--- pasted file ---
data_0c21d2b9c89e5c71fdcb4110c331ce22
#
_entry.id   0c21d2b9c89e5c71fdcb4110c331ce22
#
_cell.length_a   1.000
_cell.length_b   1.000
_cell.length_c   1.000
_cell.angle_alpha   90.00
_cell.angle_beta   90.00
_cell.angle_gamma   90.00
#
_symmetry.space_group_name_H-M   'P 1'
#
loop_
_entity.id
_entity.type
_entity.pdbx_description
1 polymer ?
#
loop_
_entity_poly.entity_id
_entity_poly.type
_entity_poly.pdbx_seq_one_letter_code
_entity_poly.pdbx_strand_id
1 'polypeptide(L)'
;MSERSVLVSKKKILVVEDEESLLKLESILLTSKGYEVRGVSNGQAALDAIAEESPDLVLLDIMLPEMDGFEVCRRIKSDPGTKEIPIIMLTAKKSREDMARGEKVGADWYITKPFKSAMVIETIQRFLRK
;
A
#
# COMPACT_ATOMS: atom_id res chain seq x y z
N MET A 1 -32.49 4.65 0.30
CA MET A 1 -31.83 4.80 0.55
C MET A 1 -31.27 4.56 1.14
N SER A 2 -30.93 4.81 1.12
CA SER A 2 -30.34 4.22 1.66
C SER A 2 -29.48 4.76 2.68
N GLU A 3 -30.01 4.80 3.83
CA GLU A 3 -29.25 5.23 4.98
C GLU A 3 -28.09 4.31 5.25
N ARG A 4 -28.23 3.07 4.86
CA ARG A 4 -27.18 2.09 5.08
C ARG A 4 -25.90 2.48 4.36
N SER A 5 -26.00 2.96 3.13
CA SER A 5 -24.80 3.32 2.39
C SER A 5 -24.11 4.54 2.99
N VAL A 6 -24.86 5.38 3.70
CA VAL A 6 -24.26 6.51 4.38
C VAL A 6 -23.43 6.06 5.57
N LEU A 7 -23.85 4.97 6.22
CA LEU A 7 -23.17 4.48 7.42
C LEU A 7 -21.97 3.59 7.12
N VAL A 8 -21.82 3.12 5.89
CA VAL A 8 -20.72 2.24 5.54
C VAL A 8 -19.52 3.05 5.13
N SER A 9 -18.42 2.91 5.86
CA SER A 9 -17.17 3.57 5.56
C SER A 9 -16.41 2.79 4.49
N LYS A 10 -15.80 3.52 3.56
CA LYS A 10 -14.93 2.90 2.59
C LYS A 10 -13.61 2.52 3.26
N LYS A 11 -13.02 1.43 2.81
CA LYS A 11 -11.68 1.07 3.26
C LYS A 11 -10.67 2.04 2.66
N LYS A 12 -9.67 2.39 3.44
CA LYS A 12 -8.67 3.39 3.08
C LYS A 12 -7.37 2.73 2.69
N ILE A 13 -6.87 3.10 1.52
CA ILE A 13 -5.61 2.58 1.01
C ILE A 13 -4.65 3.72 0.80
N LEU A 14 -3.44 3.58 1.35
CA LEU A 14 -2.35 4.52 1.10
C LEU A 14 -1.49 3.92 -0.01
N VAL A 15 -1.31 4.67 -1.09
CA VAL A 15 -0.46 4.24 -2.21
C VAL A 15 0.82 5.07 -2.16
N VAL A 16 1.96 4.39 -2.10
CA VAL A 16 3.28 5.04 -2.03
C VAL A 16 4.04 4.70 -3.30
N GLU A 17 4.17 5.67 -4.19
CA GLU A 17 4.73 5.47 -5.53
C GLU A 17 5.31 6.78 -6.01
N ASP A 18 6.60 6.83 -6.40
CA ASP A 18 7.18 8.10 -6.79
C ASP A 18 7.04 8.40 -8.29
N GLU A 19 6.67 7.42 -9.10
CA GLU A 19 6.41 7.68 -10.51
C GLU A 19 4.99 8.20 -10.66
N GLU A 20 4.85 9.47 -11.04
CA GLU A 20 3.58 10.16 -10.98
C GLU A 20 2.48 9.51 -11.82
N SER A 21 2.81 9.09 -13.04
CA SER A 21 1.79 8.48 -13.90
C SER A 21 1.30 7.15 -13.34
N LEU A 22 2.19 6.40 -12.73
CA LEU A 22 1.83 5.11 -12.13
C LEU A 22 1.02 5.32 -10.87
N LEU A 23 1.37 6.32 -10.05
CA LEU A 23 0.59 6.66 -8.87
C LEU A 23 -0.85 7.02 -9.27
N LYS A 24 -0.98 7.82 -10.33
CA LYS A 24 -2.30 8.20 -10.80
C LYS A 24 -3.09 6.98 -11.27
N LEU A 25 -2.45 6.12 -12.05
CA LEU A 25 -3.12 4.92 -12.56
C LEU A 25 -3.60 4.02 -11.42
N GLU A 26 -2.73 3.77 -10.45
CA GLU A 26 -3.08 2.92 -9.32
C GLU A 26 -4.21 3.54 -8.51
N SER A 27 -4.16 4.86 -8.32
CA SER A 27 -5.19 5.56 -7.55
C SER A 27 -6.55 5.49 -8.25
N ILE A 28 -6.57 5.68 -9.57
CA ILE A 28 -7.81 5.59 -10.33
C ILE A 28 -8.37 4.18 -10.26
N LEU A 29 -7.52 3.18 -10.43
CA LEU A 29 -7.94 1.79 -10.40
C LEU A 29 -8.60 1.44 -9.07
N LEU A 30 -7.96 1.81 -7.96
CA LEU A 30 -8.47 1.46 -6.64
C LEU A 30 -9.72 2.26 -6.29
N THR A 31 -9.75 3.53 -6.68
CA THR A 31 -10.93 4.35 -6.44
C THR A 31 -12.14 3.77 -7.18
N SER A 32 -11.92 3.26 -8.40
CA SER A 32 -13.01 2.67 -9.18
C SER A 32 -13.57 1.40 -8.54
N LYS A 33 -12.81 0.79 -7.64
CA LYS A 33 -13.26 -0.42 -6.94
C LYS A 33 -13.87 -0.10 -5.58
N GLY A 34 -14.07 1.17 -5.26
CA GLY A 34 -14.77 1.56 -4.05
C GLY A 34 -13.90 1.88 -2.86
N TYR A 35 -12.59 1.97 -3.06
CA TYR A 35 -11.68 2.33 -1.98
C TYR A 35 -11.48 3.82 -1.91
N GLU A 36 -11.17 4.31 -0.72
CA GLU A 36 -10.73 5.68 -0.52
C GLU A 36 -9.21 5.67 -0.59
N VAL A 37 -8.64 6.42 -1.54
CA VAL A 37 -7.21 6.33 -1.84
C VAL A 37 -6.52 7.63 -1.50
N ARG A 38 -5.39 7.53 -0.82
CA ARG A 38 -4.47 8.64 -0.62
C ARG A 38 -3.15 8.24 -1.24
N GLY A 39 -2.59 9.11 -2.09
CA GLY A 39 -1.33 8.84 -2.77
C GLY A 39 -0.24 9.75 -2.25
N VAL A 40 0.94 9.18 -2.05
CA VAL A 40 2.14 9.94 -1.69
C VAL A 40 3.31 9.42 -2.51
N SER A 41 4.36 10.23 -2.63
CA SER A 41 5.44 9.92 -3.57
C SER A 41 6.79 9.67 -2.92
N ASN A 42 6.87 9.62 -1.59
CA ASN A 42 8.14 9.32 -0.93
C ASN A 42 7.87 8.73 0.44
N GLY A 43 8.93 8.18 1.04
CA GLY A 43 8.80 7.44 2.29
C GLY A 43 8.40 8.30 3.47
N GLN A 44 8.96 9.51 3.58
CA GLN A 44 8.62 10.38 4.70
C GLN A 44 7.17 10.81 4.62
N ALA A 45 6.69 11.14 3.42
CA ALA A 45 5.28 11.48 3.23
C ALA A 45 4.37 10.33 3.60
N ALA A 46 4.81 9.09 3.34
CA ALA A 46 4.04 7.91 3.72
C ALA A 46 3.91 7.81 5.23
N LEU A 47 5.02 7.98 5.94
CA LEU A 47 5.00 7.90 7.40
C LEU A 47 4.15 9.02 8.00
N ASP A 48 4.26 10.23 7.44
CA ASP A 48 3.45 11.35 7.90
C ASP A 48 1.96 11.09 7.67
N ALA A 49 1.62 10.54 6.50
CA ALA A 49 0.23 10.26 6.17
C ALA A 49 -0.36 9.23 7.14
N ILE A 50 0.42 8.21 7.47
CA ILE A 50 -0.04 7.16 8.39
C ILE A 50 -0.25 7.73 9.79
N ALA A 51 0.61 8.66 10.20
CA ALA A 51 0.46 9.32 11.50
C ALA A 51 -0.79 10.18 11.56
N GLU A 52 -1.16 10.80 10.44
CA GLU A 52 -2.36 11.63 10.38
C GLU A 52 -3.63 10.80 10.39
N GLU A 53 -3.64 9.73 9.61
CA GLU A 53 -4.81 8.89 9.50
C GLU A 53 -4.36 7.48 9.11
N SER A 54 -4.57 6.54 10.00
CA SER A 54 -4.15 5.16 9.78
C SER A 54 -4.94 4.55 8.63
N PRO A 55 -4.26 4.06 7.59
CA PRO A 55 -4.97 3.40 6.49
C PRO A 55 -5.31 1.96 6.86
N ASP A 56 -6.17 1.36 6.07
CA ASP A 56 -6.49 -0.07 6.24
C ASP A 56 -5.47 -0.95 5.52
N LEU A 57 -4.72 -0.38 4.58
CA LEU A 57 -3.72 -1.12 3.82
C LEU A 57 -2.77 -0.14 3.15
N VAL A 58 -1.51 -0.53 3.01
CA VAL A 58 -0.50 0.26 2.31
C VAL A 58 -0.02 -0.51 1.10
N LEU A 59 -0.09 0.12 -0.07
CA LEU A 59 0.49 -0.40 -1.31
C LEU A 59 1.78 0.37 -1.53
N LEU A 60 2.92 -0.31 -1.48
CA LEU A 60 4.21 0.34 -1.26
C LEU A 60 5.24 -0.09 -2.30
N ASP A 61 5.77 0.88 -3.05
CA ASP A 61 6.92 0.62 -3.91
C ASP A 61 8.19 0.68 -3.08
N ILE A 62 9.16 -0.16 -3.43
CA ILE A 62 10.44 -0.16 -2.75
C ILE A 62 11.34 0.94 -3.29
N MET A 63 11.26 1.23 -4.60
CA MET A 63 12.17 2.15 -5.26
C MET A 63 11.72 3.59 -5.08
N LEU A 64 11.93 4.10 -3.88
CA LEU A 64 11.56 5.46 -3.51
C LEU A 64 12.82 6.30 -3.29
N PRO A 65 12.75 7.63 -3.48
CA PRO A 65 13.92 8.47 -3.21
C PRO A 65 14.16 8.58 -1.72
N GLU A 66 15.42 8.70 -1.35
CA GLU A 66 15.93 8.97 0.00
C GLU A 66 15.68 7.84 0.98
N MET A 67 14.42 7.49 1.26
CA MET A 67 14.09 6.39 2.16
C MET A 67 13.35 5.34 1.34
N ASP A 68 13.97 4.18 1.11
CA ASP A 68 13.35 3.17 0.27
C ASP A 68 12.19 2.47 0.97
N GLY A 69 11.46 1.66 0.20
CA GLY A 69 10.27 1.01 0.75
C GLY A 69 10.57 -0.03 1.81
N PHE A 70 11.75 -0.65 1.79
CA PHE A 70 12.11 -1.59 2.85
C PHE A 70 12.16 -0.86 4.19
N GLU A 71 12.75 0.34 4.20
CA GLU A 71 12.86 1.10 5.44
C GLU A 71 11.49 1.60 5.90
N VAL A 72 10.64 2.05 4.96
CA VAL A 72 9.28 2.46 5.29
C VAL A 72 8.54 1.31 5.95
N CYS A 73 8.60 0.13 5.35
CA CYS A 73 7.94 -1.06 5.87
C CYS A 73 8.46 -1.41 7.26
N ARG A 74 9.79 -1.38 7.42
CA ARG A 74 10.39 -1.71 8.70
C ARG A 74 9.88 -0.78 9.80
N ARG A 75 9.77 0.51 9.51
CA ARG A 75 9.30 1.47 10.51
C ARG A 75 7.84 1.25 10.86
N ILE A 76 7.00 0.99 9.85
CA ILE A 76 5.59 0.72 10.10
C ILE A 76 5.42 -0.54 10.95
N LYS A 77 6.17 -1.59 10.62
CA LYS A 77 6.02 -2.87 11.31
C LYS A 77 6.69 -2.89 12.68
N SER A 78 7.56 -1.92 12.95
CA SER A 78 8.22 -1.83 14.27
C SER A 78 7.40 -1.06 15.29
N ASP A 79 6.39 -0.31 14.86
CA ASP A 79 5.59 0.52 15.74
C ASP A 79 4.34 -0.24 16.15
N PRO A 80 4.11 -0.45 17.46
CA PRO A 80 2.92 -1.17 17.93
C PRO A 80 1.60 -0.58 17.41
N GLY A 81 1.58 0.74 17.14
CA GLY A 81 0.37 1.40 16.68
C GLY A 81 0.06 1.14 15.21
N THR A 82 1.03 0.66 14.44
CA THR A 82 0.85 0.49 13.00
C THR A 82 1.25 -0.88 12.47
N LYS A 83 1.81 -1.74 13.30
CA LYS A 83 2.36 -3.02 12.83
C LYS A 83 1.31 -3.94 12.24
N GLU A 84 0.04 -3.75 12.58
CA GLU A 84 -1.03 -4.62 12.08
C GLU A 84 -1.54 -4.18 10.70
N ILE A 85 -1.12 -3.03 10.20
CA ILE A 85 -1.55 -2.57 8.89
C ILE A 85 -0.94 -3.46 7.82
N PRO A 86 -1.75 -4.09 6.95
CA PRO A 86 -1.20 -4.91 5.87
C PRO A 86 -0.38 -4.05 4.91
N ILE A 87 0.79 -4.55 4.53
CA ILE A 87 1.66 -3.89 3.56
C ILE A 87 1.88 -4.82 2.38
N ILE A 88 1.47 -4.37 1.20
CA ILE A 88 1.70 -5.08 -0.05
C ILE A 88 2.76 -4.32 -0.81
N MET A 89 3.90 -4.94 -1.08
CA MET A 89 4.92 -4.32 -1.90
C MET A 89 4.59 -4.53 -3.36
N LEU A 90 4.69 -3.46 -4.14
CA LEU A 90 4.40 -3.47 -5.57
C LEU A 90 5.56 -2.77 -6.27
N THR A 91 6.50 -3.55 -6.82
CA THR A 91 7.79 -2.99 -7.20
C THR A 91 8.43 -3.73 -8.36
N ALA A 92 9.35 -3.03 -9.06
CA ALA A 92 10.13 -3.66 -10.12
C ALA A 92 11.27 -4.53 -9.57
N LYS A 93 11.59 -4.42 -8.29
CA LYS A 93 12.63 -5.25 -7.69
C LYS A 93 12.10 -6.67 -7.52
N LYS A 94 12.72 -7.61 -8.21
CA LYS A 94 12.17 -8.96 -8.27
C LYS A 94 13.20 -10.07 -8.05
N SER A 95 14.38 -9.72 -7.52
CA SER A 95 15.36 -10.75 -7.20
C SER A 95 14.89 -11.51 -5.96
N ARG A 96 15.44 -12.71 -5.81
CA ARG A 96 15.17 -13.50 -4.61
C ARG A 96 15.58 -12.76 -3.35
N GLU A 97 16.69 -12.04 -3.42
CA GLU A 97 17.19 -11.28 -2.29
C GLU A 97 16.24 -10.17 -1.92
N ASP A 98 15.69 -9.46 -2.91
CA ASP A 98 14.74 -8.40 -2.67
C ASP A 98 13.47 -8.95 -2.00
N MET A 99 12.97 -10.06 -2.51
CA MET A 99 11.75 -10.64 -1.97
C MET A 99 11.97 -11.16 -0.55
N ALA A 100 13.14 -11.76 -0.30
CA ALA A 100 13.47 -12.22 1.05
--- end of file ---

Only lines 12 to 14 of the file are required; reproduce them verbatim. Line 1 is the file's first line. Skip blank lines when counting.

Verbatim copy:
_symmetry.space_group_name_H-M   'P 1'
#
loop_